On 10 April, artist and writer Colin Hambrook read prose and poetry from Fools’ Gold: Notes from the End of Time alongside a projection of illustrations that accompany the texts, as part of Art Words, a weekly event at Phoenix Brighton. Review by Elinor Rowlands.
Art Words gives space to the voices often impaired by disabling structures and systems; voices shut down or excluded. These are some of the same voices whose creativity arises naturally using their mental health issues in their art as tools for expression, creation and connection with the soul.
We enter the performance space led by Colin Hambrook unravelling a ball of yellow wool and passing the thread along to each audience member in turn.
As we become seated we see a drawing of a boat made of yellow wool projected at the back of the room. We are to be taken on a journey linking a personal story about the artist’s relationship with his mother to a political narrative about a history of Psychiatry.
In a conversation following the performance, Hambrook elucidates that “the references to being half-born in the text are very much linked to the trauma attached to medical systems that marginalise and make invisible the children of parents with mental health issues.”
It is this invisibility that Hambrook conveys through rich imagery, detailing his rage at the violence psychiatry has gotten away with historically; patients have been tortured, mistreated and often murdered by barbaric practices held up as pioneering treatments.
He talks about how Dr Henry Cotton’s theory of focal sepsis as a cause of psychosis led to the removal of teeth and organs in the asylums where his mother was a patient.
His prose alludes to medical diagnoses made without scientific backing – mirroring the suffering of countless neurodiverse populations. The cruelty and trauma that children of parents who were sent to these asylums experienced is as easily forgotten as the barbaric treatment their parents received from psychiatric treatments such as electroconvulsive therapy.
Interestingly, Hambrook’s performance and the discussion afterwards relate the experience of grief as being key to trauma, mental health issues and psychosis.
In the post-performance conversation, one audience member reflected on Colin’s reference to the Akashic Records:
“The story of Colin’s mum knitting struck a chord, as in the last few years I have become obsessed with interlace and knotwork design; in Arabic, Oriental, Nordic and Germanic ancient cultures as well as the ubiquitous Celtic, because to me it represents the interconnectedness of all things.”
Earlier, Hambrook recounted a time when aged 14, his mother had encouraged him to use art materials to describe his own psychosis. In doing this, she gave him a gift, the power of expression and truth.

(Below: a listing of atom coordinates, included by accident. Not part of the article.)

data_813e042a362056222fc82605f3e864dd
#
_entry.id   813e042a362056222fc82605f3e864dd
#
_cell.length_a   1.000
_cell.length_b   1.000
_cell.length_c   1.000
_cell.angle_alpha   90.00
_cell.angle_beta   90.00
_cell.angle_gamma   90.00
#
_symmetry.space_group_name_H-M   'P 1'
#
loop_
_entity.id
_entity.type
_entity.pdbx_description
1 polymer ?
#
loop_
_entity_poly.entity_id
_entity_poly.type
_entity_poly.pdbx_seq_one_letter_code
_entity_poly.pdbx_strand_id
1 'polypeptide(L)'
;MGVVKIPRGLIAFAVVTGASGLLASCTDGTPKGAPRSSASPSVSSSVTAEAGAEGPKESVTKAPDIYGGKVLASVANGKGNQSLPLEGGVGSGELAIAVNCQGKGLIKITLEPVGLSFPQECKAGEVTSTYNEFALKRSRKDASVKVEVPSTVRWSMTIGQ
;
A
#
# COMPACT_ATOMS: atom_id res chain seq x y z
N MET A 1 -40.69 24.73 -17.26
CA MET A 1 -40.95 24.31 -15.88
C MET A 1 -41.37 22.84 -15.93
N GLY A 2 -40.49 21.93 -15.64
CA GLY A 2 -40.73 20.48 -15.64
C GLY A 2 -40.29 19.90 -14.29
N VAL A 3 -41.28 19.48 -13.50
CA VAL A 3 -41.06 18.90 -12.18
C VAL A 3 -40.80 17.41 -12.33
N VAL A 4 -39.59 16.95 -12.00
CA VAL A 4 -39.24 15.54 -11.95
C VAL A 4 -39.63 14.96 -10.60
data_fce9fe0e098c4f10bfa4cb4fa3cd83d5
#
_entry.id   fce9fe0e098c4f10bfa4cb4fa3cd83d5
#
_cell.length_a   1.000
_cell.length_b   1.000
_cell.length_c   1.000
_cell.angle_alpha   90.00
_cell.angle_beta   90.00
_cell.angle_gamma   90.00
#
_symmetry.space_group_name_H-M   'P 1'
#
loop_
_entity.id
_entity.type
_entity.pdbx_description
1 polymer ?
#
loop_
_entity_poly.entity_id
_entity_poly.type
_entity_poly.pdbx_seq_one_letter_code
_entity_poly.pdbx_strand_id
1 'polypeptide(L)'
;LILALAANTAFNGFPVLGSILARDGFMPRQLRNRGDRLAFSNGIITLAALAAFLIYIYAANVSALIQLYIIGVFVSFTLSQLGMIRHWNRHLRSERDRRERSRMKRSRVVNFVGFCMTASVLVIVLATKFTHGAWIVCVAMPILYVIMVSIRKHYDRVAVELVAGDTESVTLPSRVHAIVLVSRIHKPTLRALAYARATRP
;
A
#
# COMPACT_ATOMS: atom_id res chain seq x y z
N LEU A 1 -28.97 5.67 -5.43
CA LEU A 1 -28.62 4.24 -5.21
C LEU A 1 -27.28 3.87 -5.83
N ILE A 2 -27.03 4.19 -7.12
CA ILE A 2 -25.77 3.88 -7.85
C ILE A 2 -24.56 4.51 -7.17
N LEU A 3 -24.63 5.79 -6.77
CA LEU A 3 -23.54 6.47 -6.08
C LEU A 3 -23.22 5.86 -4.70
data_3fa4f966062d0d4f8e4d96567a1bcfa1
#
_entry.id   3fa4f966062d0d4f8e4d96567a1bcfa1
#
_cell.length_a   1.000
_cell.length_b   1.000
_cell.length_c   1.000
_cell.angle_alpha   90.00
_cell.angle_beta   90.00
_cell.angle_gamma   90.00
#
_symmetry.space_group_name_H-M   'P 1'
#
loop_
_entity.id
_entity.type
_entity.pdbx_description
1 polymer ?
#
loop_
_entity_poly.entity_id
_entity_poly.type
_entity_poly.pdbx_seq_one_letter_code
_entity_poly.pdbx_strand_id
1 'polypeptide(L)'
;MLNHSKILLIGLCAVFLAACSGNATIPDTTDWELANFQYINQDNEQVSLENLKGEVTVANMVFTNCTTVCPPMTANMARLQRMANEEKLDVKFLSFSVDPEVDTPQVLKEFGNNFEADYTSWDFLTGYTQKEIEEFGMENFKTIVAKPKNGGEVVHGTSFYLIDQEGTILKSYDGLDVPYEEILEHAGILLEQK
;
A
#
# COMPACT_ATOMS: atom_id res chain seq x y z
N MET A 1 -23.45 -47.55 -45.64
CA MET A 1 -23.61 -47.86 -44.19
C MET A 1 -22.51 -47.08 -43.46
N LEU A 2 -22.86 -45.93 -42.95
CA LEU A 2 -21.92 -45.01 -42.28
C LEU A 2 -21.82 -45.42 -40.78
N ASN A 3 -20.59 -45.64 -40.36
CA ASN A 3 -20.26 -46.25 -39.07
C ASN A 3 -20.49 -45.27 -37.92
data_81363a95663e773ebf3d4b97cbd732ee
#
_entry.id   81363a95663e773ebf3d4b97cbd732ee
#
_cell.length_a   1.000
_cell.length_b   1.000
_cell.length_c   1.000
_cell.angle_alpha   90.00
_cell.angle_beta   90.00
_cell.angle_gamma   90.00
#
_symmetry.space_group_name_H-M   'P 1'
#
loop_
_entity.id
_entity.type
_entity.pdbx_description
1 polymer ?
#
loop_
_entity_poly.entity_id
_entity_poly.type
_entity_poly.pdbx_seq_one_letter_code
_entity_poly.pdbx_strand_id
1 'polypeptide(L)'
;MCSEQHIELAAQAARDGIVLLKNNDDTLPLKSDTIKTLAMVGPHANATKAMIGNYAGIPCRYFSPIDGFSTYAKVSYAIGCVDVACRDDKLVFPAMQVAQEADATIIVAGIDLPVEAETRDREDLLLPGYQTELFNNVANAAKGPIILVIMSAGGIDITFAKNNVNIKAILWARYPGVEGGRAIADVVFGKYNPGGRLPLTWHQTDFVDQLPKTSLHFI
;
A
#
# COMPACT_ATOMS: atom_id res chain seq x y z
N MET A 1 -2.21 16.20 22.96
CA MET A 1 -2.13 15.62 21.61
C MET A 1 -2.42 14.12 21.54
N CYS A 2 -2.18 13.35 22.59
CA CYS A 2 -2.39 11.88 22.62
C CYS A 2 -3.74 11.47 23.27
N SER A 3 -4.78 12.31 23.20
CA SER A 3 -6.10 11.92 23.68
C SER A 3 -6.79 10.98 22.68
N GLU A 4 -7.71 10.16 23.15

This was picked up by an audience member during the discussion who had disclosed to me that she’d dropped out of her art course due to lack of access: “It is in the expressing of truth that art can question and even challenge power.”
Her contribution reminded me of poet Robert Frost’s assertion that power and poetry are coupled together. He was chosen by John F. Kennedy to speak at the president’s inauguration about the place of art in politics. After Frost’s death, Kennedy spoke in remembrance of him about how poetry is the means of saving power from itself:
“When power leads man toward arrogance, poetry reminds him of his limitations […] If sometimes our great artists have been the most critical of our society, it is because their sensitivity and their concern for justice, which must motivate any true artist, make them aware that our Nation falls short of its highest potential.”
In describing their own experiences of psychosis, some audience members warmly described it as being a time of truth to be honoured. Another described how psychosis is a way for ancestors to speak to us. For him, during his darkest moments, he creates the most prolific and detailed worlds.
Yet, the group acknowledged that so many artist survivors of both the medical/psychiatry system experience a divide from mainstream artists and thinkers who continue to see mental health as something to fear, tranquilise, fix, overcome or manage.
It is refreshing to be amongst artists so open to these themes and Hambrook notes that even in a secular society there is a need for ritual, which art spaces can satisfy through a will towards integration, collaboration and exchange of ideas.
Mainstream arts and mental health models will only be richer, more transformative and rewarding if they make space for excluded voices, embodying change, expression and creative invention.